Achieving better strategic fit and higher surplus for Australian beef value chains by recognising and countering chain failureStuart Mounter A , Garry Griffith A B C D and Euan Fleming A
A UNE Business School, University of New England, Armidale, NSW 2351, Australia.
B Agriculture and Food Systems, University of Melbourne, Parkville, Vic. 3052, Australia.
C Global Food Studies Program, University of Adelaide, Adelaide, SA 5005, Australia.
D Corresponding author. Email: email@example.com
Animal Production Science 57(8) 1767-1774 https://doi.org/10.1071/AN15460
Submitted: 18 August 2015 Accepted: 16 April 2016 Published: 22 August 2016
Strategic fit is the nature of the link between the customer priorities that a value chain hopes to satisfy, and the capabilities that are available in the value chain to implement that objective. Usually, there is a trade-off between value chains that focus on being responsive to customer needs and those that focus on supplying at the lowest possible cost. If demand uncertainty is low, a low-cost value chain is the best strategic fit; conversely if demand uncertainty is high, a responsive value chain is the best fit. A poor fit means lower chain surplus to be shared among the chain participants. We provide an outline of an analytical framework for determining the optimal level of responsiveness for a food value chain. We then present and discuss two case studies. Both feature initiatives aimed at internalising positive chain externalities and capturing chain goods within the Australian beef value chain. We use our framework to show how these initiatives are predicted to promote responsiveness and thus achieve a better strategic fit and higher surplus for the whole chain. Verifying that such a move would indeed contribute to higher chain surplus would require some new measurements of whole-of-chain outcomes so that the economic relationships making up the framework could be estimated and analysed.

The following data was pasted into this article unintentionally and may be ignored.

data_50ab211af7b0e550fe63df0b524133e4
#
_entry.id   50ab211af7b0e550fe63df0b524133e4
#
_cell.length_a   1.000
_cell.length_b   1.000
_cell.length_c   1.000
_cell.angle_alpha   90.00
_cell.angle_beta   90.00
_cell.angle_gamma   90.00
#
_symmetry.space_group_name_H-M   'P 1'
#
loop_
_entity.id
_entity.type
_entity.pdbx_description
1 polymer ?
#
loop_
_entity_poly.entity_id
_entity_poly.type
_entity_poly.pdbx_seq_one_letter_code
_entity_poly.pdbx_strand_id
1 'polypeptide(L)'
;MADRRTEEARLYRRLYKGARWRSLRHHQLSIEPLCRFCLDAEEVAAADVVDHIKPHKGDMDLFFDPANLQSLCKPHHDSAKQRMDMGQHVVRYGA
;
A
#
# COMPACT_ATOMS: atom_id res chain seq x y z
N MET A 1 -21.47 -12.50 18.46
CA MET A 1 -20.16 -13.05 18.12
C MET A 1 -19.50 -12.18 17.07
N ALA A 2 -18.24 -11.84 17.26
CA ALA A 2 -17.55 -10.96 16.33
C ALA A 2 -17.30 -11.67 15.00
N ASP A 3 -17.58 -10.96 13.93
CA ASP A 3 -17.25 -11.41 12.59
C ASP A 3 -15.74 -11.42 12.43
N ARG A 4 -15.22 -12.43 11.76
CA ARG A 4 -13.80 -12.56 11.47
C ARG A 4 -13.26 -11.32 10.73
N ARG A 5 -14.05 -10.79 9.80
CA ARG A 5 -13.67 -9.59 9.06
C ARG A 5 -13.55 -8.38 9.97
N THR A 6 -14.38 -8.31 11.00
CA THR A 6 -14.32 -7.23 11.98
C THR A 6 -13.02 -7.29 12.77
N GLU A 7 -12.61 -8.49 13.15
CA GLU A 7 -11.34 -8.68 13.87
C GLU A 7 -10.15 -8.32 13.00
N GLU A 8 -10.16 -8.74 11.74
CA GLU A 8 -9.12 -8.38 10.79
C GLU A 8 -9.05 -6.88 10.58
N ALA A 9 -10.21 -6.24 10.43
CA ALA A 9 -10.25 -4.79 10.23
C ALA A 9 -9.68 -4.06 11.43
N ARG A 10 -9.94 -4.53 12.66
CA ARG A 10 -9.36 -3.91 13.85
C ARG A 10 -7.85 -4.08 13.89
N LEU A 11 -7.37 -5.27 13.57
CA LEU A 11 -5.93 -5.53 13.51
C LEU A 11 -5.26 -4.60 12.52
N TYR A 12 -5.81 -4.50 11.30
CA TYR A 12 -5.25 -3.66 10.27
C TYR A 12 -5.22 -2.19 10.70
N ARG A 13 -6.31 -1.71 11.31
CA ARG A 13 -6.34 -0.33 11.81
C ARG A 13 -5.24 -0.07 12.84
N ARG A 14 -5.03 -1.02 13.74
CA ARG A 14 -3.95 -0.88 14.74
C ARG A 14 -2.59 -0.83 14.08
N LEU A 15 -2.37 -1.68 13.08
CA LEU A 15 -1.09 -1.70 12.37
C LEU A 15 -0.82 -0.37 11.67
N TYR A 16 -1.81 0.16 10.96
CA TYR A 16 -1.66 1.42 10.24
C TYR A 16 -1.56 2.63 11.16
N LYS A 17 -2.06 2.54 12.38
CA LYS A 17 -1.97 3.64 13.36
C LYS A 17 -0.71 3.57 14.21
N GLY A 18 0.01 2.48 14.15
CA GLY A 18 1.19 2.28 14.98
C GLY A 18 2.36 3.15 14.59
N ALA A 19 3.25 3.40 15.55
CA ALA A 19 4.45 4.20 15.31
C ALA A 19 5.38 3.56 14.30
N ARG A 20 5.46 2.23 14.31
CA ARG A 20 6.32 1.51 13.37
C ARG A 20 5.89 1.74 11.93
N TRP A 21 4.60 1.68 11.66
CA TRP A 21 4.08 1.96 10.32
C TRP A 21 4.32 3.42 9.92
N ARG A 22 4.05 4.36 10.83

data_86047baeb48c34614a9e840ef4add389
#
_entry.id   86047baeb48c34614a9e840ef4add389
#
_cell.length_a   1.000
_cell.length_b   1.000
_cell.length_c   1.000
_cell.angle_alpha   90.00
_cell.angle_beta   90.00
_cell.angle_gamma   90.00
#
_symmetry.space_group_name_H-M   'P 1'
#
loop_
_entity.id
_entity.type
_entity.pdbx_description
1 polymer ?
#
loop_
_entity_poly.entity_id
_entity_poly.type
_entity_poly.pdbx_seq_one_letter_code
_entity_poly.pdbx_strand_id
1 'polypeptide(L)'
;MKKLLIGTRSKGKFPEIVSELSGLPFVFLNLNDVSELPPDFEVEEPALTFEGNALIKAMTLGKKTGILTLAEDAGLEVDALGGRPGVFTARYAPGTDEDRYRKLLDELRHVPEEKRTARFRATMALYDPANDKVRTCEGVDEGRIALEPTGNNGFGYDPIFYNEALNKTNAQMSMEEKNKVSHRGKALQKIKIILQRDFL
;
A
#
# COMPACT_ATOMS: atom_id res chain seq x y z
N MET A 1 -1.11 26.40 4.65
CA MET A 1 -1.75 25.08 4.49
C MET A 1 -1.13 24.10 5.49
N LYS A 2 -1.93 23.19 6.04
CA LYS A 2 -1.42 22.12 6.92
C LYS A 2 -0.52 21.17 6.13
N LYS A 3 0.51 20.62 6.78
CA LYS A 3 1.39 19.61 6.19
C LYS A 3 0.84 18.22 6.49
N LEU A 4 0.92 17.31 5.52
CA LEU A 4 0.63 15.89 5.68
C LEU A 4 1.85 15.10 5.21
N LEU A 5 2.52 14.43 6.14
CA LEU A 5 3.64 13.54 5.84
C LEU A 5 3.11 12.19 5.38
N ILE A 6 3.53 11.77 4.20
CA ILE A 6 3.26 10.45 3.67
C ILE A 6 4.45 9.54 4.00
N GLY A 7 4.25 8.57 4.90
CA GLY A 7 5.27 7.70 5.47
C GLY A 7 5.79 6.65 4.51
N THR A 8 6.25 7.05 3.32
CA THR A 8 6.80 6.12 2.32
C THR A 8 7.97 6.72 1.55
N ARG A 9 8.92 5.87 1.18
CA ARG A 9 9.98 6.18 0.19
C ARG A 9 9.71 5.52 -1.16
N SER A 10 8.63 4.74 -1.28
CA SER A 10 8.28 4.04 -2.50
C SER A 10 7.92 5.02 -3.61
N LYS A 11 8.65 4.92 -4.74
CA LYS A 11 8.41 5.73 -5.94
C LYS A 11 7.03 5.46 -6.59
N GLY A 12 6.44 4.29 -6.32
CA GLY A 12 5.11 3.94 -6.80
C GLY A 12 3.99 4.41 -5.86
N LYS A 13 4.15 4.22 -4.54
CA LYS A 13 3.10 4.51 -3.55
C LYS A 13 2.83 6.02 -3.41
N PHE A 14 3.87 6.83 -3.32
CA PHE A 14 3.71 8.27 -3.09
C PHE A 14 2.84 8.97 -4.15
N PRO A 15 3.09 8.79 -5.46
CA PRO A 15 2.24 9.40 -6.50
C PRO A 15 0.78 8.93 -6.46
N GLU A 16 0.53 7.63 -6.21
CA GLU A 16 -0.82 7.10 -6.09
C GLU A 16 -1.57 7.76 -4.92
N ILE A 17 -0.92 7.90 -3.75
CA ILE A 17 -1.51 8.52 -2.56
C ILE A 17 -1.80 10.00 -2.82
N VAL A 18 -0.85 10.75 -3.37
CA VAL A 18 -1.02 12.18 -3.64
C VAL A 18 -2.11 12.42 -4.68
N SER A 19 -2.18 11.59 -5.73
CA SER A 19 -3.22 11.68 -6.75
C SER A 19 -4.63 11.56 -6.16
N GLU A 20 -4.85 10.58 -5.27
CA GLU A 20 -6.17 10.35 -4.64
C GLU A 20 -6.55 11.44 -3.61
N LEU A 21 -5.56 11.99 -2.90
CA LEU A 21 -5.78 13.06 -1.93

Additional keywords: agribusiness, chain externalities, chain goods, economics.
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